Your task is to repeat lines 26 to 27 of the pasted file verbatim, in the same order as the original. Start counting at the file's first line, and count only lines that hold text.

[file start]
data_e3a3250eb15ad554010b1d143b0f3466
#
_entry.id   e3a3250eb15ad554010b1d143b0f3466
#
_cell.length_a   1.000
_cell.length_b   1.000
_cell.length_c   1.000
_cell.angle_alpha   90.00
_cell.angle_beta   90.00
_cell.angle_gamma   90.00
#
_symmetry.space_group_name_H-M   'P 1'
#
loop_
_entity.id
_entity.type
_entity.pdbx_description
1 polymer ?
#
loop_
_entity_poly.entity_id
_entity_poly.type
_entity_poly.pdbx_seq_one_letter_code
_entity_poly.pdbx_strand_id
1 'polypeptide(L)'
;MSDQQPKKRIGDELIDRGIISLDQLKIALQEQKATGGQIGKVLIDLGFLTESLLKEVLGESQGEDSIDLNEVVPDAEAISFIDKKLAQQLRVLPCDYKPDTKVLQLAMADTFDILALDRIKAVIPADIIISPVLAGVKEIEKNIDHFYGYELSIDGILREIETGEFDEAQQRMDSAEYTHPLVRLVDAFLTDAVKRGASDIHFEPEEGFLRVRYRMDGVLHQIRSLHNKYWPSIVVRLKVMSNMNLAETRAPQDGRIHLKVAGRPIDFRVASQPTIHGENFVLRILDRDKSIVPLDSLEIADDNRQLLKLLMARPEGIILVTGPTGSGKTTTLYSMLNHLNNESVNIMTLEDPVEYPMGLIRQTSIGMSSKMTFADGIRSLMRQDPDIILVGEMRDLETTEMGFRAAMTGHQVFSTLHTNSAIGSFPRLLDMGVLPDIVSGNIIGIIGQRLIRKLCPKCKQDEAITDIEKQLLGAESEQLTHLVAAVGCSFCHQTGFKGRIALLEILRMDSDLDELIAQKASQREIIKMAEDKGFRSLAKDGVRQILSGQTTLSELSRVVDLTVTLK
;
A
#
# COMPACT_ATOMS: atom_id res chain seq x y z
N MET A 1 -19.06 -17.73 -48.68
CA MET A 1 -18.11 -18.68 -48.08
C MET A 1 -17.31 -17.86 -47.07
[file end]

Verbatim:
;MSDQQPKKRIGDELIDRGIISLDQLKIALQEQKATGGQIGKVLIDLGFLTESLLKEVLGESQGEDSIDLNEVVPDAEAISFIDKKLAQQLRVLPCDYKPDTKVLQLAMADTFDILALDRIKAVIPADIIISPVLAGVKEIEKNIDHFYGYELSIDGILREIETGEFDEAQQRMDSAEYTHPLVRLVDAFLTDAVKRGASDIHFEPEEGFLRVRYRMDGVLHQIRSLHNKYWPSIVVRLKVMSNMNLAETRAPQDGRIHLKVAGRPIDFRVASQPTIHGENFVLRILDRDKSIVPLDSLEIADDNRQLLKLLMARPEGIILVTGPTGSGKTTTLYSMLNHLNNESVNIMTLEDPVEYPMGLIRQTSIGMSSKMTFADGIRSLMRQDPDIILVGEMRDLETTEMGFRAAMTGHQVFSTLHTNSAIGSFPRLLDMGVLPDIVSGNIIGIIGQRLIRKLCPKCKQDEAITDIEKQLLGAESEQLTHLVAAVGCSFCHQTGFKGRIALLEILRMDSDLDELIAQKASQREIIKMAEDKGFRSLAKDGVRQILSGQTTLSELSRVVDLTVTLK
;